How To Identify Poison Ivy

Last updated : 25 November 2014

I hope you enjoy and learn from my Poison Ivy Video.  My new property has more than it’s fair share of Poison Ivy and I am highly allergic.  This is going to be a challenge, but I’m not one to be deterred easily so I’m sure I’ll trudge ahead and pay the price later.

I know there are people who get really confused trying to identify Poison Ivy, or maybe you’ve never actually seen it or knew what you were looking at.  If this video some how prevents at least one person from getting  a major out break of Poison Ivy, then this video was worth doing.  Enjoy the video.  -Mike

I added another post on how to get rid of the poison ivy after you have identified it!  Click HERE!


  1. Charlie says

    Thanks for helping people with the identification issues. It is good for all of us to be aware of these noxious plants. I used to live in Michigan, and could ID poison ivy, but a few years ago, moved to Oklahoma and learned the hard way that the Virginia Creeper that grows here is just as noxious as poison ivy! Most Okies don’t know about the three leaf version! I am very susceptible to the resin of all these plants, so I tried using the new skin wash, “IvyBlaster”, to wash away the resin, urushiol out of the skin and it helps the body heal the rash. I use it everytime I get an “itch”, including bug bites, and have been able to stop the rash everytime within hours. The pretreatments are good to use, and need to be re-applied often, but if they fail and the rash appears, IvyBlaster is the best!

  2. robin says

    I found it the hard way, myself:( I found out that once the oil is on your clothes and you then touch the spot on the clothes, you can get reaction from that as well. I noticed that it has also some golden red berries on the vines–stay away from all of it.

    When I see it, I cover up!! I keep thick cowhide gloves that go up to my elbows on hand in a plastic bag and I’m quick to get them out when I see the stuff. The reaction will last for a month and oh what agony!!!

  3. Cindy Conley says

    Thanks for the vidio MIke! I have some virgina creeper growing up the side of my house and thought it was poision ivy. So glad it’s not, but now I can get rid of it without being afraid to touch it. Is that your new tractor I see in the background??? Looks like a Kubota?? I’m so envious :)

  4. Eva says

    In colder weather you may not see the leaves and a way to recognize poison ivy is this “Hairy rope… stay away, Dope!”

  5. ANN BECKER says

    Posion Ivy can be sprayed with a mixture of 1/2 water and 1/2 Bleach any kind. Plants coated with the spray takes it into its system to the roots and will eventuallly kill the plant. Repeat sprays may be needed. Do in the hot weather so the plant absorbs the bleach mixture quicker. Cover your body, long sleeves, long pants, with no bare skin, TAKE CLOTHES OFF AND PUT DIRECTLY INTO WASHER. Put yourself into bath wash head to toe and add a cap of bleach to your water as Debra Belk suggested. If it rains start all over as the rain can dilute the bleach. this is the cheapest way to get rid of the poision plants, ivy, oak ,sumac etc, Commercial mixes work well , but are more expensive. Mike you are the most thoughtfull gardner to think of helping others who get really confused trying to identify Poison Ivy EVEN AT YOUR OWN RISK! My son is HIGHLY ALLERGIC and has to go to the hospital and then get shots later. WE FOUND THIS METHOD AFTER READING LOTS OF BOOKS AND SO FAR WE HAVE NOT HAD ANY PROBLEMS. THIS METHOD KILLS THE PLANTS AND IS ECO FRIENDLY!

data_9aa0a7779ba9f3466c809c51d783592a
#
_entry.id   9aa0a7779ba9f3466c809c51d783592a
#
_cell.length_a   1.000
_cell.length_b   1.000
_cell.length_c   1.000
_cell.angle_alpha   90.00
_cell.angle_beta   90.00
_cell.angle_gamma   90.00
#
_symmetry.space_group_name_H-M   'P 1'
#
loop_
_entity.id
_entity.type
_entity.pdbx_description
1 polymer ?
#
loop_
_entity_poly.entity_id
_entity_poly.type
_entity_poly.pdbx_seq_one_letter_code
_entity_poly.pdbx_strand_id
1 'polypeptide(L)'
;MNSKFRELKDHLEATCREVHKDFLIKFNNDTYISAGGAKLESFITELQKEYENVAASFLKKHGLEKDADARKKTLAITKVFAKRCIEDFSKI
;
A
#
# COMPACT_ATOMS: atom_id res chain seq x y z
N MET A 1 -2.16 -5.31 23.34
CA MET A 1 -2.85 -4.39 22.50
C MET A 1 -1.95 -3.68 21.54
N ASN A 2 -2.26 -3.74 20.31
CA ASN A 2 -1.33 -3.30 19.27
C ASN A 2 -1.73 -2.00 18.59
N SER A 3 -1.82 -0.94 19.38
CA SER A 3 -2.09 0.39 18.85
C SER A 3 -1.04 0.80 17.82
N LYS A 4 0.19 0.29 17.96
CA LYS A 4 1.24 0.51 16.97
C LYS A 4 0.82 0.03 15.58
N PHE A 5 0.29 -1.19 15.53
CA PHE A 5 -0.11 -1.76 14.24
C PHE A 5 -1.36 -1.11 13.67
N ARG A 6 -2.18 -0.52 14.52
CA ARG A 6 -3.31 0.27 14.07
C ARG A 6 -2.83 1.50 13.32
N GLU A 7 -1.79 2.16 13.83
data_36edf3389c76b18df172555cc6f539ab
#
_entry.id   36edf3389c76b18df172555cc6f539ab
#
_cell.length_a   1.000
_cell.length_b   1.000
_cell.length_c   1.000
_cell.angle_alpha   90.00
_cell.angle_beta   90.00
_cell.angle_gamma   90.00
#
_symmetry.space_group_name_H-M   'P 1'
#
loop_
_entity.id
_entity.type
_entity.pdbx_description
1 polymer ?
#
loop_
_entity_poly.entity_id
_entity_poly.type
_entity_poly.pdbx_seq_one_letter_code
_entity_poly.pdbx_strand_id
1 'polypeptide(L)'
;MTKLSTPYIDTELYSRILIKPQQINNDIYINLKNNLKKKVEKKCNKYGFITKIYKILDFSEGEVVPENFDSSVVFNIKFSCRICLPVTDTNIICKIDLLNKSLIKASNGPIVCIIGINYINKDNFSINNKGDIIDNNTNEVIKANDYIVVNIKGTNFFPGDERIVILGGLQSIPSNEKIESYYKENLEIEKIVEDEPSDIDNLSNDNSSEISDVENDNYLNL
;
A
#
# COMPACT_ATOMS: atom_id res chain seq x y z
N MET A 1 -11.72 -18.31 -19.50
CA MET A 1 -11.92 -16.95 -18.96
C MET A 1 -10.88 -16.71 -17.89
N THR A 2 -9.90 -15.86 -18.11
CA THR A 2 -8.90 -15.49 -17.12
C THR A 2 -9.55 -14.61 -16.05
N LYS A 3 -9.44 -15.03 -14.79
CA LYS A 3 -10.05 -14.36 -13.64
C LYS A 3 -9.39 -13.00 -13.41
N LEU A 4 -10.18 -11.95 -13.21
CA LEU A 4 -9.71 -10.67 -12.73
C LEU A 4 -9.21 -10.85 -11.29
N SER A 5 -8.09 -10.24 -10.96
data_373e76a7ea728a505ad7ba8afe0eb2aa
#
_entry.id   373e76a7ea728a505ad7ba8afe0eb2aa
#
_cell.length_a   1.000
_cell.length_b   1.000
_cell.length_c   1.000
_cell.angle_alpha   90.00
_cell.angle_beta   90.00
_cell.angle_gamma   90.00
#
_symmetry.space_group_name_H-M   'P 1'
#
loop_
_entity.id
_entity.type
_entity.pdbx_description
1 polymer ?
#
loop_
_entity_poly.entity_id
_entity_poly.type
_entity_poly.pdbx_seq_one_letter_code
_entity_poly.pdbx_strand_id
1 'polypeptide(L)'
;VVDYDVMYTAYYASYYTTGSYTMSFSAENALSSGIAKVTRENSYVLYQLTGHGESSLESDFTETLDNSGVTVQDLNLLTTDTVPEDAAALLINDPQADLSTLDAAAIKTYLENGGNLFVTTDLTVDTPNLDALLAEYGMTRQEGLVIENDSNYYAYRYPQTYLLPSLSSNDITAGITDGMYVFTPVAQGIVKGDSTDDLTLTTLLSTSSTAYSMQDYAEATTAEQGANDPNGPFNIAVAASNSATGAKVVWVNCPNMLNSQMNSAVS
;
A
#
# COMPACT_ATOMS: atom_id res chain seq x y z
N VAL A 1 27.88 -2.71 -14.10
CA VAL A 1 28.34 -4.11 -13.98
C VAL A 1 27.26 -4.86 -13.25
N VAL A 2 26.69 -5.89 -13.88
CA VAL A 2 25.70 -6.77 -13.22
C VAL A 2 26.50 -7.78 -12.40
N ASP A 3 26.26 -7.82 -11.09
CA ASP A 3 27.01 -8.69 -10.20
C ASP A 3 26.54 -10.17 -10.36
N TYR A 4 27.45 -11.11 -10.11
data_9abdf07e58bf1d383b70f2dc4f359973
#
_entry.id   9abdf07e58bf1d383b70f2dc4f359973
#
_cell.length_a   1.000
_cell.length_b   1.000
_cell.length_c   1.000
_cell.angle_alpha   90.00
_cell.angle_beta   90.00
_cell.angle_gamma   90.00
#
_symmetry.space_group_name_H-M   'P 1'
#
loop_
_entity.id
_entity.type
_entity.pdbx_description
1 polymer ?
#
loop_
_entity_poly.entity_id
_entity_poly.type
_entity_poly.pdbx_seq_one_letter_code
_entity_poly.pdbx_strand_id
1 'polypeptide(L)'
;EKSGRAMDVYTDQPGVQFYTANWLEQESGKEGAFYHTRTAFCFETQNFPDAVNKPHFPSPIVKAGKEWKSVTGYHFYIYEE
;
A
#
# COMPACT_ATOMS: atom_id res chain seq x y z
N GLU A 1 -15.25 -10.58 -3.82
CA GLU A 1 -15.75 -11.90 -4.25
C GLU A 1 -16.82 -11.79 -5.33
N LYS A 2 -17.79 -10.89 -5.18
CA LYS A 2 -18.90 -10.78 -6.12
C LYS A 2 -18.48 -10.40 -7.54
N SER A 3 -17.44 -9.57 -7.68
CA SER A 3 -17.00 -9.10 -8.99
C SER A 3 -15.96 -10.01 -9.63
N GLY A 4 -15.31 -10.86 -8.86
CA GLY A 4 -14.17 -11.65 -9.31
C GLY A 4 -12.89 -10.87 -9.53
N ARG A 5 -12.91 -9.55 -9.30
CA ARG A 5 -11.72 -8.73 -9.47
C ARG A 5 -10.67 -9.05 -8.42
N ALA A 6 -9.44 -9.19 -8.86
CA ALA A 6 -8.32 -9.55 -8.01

6. The Tinker says

    I have scars from it, there is no instant cure, ” SO DON”T GET IT”.
    being a hunter, in the woods a lot I have found I’m not the only one that has a problem with it .
    By the way if you burn it the smoke is as bad as rolling in it.
    when you know you are going to be in it, pack a bag with “rubbing alcahol ” soap and water.
    when you break for lunch, wash FIRSTwith the rubbing alcahol, THEN with the soap and water.
    wash all exposed skin, wear gloves if you wish but I don’t recamend it, they reinfect you with the oil when you touch yourself or when you put them on and off. wash when you come out for the day or at any break you take that you will be touching any part of your body or eating food or smoking, Internal infection can kill you from suffication and fever.
    the Alcahol will delute the oil on your skin and the soap will remove it. I have used an axe to cut poiison ivy from trees to build deer stands in the spring and summer wearing short sleeve shirts and beleave me it works.
    also if you eat the new pink leaves of the virginia creeper in the spring it will help you from getting the rash from poison ivy so bad. but it takes years to build up the resistance in your system.


  7. Karen says